For February, the 'Month of Love', we asked DIY guru and Redress Raleigh Operations Director Nicole Kligerman for some of her mending tips and techniques that help her keep her most-loved garments wearable and fashionable! In addition we've listed some Triangle-area sewing classes for those of you looking to enhance your skills or learn something new.
With all the love going around this month, why not show affection to your most-loved garments as well? Extending the life of your clothing instead of buying new reduces waste and can support small businesses if you take your clothes and shoes to a tailor or shoe repair shop!
My favorite way to mend rips and tears in my clothing is the DIY way. All I need is a needle, thread or yarn, some scrap fabric, and a thimble. This is one of the only times a thimble has been absolutely essential to the life of my fingertips!
There are various different methods to mend; some add some design and character to your clothing, some can even make your clothing look brand new again! For this post, I'm going to concentrate on a few ways to add some creativity to your favorite clothing at home with these mending techniques.
When your sweater starts to be well loved, it may need some repairs. Using a yarn that has a similar fiber content to your sweater will allow the mended area to blend in nicely with the rest of the garment. Another option is to use a darning yarn, which is stronger.
What is darning, you may ask? It is a sewing technique for repairing holes or worn areas in textiles using only needle and thread.
With your thread and needle in hand, you are ready to darn! ;)
Darning is really quite simple and consists of creating vertical and horizontal woven lines through the knit fabric around the hole you are repairing. These images explain it better:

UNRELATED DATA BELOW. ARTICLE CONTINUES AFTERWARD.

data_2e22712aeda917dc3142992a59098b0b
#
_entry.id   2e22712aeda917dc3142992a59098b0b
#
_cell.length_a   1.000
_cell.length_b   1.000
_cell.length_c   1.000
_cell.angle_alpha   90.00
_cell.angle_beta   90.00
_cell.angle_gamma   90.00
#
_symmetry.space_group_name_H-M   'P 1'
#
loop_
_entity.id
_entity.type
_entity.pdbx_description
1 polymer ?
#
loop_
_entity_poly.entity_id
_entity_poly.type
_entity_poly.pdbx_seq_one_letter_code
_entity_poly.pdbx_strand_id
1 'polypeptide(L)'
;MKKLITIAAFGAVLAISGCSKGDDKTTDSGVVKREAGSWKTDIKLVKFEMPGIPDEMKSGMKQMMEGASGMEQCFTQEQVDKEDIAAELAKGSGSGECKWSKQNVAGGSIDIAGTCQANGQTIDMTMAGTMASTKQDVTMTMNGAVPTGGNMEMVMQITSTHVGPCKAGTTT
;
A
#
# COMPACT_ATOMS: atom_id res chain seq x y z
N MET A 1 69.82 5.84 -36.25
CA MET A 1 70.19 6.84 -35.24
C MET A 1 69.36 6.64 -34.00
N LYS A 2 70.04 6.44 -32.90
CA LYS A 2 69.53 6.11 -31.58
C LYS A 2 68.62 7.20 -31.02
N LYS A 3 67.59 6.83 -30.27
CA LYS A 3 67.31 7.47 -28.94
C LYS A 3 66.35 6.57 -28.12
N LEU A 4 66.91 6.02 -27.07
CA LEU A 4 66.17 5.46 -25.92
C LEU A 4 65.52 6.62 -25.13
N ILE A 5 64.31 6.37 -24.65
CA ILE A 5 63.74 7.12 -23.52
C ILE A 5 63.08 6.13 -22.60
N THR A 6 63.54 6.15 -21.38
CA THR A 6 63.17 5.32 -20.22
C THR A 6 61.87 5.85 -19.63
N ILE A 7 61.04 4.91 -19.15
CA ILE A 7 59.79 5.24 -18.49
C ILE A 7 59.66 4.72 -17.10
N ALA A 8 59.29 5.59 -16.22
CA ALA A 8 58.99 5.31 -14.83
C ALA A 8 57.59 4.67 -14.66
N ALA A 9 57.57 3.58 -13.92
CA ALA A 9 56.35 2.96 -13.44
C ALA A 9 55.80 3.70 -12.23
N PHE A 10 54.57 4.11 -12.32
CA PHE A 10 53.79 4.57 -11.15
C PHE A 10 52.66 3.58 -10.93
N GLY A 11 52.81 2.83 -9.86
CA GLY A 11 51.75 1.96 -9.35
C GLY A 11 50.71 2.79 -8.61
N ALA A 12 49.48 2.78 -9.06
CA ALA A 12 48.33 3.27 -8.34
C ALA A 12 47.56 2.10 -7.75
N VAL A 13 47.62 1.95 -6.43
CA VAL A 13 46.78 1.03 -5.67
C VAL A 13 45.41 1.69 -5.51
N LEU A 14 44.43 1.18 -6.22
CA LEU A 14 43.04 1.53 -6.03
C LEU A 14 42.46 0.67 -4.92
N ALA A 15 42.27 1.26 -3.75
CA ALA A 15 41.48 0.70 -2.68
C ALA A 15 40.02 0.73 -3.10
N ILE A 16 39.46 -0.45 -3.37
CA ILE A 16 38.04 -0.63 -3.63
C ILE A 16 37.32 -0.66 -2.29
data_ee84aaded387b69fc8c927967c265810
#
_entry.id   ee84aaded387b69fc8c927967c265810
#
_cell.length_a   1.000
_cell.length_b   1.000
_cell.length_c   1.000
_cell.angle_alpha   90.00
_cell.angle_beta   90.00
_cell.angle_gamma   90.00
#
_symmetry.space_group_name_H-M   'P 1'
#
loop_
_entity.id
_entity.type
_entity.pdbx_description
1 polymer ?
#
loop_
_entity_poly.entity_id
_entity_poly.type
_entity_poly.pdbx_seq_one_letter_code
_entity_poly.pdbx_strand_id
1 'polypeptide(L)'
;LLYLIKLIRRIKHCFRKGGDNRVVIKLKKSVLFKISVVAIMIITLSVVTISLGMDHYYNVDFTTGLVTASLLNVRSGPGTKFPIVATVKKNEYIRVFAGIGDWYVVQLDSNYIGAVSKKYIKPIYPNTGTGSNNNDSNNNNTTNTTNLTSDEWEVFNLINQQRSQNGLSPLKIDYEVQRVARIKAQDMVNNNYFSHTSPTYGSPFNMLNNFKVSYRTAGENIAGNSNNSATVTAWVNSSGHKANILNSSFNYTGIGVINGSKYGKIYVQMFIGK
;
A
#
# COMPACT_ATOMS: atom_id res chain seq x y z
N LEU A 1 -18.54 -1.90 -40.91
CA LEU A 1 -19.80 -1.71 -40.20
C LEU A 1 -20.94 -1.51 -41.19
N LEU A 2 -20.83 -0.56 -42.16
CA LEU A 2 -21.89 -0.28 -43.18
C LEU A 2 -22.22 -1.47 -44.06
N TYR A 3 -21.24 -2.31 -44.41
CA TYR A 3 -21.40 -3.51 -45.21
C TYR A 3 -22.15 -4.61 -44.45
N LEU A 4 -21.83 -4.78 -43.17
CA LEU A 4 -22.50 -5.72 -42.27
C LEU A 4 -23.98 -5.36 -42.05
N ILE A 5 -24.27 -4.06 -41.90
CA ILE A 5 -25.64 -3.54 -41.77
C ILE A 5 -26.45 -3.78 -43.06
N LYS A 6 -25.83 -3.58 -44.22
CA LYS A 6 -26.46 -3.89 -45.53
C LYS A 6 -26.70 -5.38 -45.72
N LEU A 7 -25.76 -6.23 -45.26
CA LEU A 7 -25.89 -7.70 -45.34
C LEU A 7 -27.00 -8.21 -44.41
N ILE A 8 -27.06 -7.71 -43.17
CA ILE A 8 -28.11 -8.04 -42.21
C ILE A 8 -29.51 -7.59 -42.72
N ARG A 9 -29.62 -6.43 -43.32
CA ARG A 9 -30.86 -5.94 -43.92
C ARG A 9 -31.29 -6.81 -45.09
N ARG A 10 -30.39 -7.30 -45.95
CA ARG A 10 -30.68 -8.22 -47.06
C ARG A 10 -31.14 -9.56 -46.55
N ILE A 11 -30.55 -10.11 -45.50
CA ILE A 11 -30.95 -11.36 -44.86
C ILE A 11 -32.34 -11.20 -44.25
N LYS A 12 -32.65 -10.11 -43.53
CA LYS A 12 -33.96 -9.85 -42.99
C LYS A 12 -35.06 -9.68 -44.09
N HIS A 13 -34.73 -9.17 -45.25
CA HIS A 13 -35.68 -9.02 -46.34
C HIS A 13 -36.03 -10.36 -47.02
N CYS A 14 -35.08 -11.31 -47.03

Mix up your colors, have fun! Add creative twists to all the well-loved knits in your house!
* Mending, the Boro Way
Boro is the Japanese art of mending textiles that stems as far back as the 17th century, when people would patch up clothing and quilts using scraps of old kimonos or other fabric, making the garment last long enough to become an heirloom.
Sashiko is a Japanese embroidery technique that is used regularly for boro. It is usually a running stitch, so it is sturdy and ideal for mending textiles.
Recently, there has been an explosion of trends that star indigo and sashiko boro techniques as a way to repair denim. Because of this, there are plenty of resources and online tutorials to help you become a boro master!
Use these methods as a jump off point to both extend the life of your wardrobe and to add some love and creativity to the best garments that you never want to lose.
So what are you waiting for? Mend away, friends!
Until next time,
If you’re looking to improve your skills or use that sewing machine you’ve had forever but haven’t gotten around to using - there are some sewing classes in the area for many different age groups and levels of experience.
Check out places that sell sewing machines and supplies, such as Bernina World of Sewing and Sew Unique Sewing Center, for example. Many quilting supply stores offer more specialized classes specifically for quilters as well. Thimble Pleasures in Chapel Hill has an extensive range of classes, including specialized techniques like embroidery and Temari. Carolina Sew-N-Vac also has some focused on embroidery and monogramming applications.
In addition, the local arts centers host a range of classes, with some of them geared particularly toward younger students. Cary Arts Center (p 37 & 38 of the brochure) and Pullen Arts Center (search for "sew" or "sewing") in Raleigh, for example. And Wake Tech also lists a few classes on their website. The Sewincraft Studio (Wake Forest) also provides some classes focused on kids and teens.
If you’re pressed for time but still need things mended, search for a tailor or ask your local dry cleaner if they have someone who does alterations or mends clothes - most of them do!